Parents, district respond after homophobic Snapchat messages surface
Published 4:51 pm Thursday, June 10, 2021
NILES – After evidence of bullying, homophobic statements came to light last week at Niles New Tech, a family is speaking out and wants change within the school system.
Amy Cooper, mother to Damian Smith, a 10th grader at Niles New Tech, said what she heard when Damian contacted her during his school day last week was more than a “bad day.” Damian forwarded screenshots to Cooper from another student making fun of him and another unidentified student. Included in the screenshotted conversation on Snapchat were the words “I hate the gays in our class. I wish they would respectfully kill their selves.”
“It’s been really hard. I feel like I’ve failed. I’ve been more loud, not only because of the statements that were made, but this is my oldest child,” Cooper said. “I want people to understand that you stepped on toes, but the wrong toes.”
On Friday, Cooper said she learned just one student had received in-school suspension, though she had previously believed all involved had been suspended.
Niles Community Schools Superintendent Dr. Dan Applegate told Leader Publications that the district investigated the matter, but could not release details regarding student disciplinary action.
“The students involved faced the appropriate consequences. We want to respect our students’ confidentiality and cannot comment on the specific consequences that individual students faced,” Applegate said.
Dissatisfied with the district’s response, Cooper said she decided to open dialogue with Niles Community Schools.
A protest was planned for Monday morning. Cooper could not stay through the protest but said about 40 or 45 people showed up to support the students.
“I didn’t organize it, another mom did. Other moms are tired of their kids being bullied,” Cooper said.
Included in the protest planning was a walk-out by students who supported those targeted in the Snapchat messages, but Cooper said some students were not allowed to leave the building.
Applegate disputed this. He said students were not barred from participating in the walk-out. Several students were recorded at the protest.
“We will encourage students to use their voices to bring awareness to issues that they are passionate about in a respectful, civil and productive manner,” he said.
Following the protest, Cooper said a meeting with some parents and students occurred with leadership from Niles High School and Niles New Tech about a program concerning anti-bullying, inclusion and equality being put in place beginning in the 10th grade.
Cooper felt the concept did not begin early enough or reach enough students.
“I want everybody of every skin color, religion and orientation or who they love to feel safe,” Cooper said. “I know there’s not a lot of people feeling safe right now.”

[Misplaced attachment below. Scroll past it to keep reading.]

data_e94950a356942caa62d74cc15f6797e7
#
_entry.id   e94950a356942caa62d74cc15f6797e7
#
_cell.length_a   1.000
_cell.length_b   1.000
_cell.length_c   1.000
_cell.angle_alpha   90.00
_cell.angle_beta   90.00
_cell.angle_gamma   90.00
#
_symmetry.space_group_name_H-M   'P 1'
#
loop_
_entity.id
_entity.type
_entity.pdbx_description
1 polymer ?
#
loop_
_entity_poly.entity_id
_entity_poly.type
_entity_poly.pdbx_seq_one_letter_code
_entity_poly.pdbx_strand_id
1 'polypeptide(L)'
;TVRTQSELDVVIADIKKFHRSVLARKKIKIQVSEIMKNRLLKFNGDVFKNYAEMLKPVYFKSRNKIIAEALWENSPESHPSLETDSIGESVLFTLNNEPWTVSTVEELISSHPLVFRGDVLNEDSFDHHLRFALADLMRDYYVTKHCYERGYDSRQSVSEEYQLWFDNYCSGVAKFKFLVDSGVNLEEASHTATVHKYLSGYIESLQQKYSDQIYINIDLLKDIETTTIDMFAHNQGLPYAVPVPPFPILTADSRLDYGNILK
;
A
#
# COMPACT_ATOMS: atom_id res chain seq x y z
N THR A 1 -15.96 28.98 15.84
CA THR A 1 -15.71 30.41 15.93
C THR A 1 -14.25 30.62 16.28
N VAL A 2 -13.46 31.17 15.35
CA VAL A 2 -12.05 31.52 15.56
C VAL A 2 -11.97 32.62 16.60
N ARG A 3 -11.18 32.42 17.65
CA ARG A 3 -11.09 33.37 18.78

Cooper did not feel like Niles Community Schools took her concerns seriously.
Applegate responded that on Tuesday morning, the schools hosted a meeting with students to hear their concerns and “discuss our ongoing and future efforts to reinforce respect, tolerance and inclusion within our school community.”
The district has an existing anti-bullying policy that is meant to protect all students from any kind of bullying or aggressive behavior. The policy encourages students to report bullying to adults within their building.
“Niles Community Schools’ behavior counselors and social workers are a key resource for victims of bullying,” Applegate said. “Earlier this year, we began working closely with our student body and community partners to offer additional resources to our school community. Planning for these initiatives will continue over the summer, with an anticipated launch next year.”
Reports of bullying to adults are relayed to the school systems’ Anti-Harassment Task Force to investigate further.
Applegate said the schools would continue to work closely with students, families, teachers and staff to ensure it was a safe and inclusive learning environment.
“We will continue to encourage our school community to use their voices to bring awareness to issues that they are passionate about in a respectful, civil and productive manner. Any student, family, teacher or staff member that would like to have a meeting with our administration is welcome to reach out. Additionally, we would encourage our families and members of the school community to talk to their children about these issues, because the school cannot address these issues without the support of the entire community,” Applegate said.
Applegate said to assist the school in identifying and addressing incidents immediately, the district partners with the state of Michigan’s OK2SAY program.
The program invites parents and students to call 8-555-OK2SAY (855-565-2729), text OK2SAY (65279), or email OK2SAY@mi.gov, or download the OK2SAY app to report bullying, criminal activity or potential harm that has been directed at peers or educators.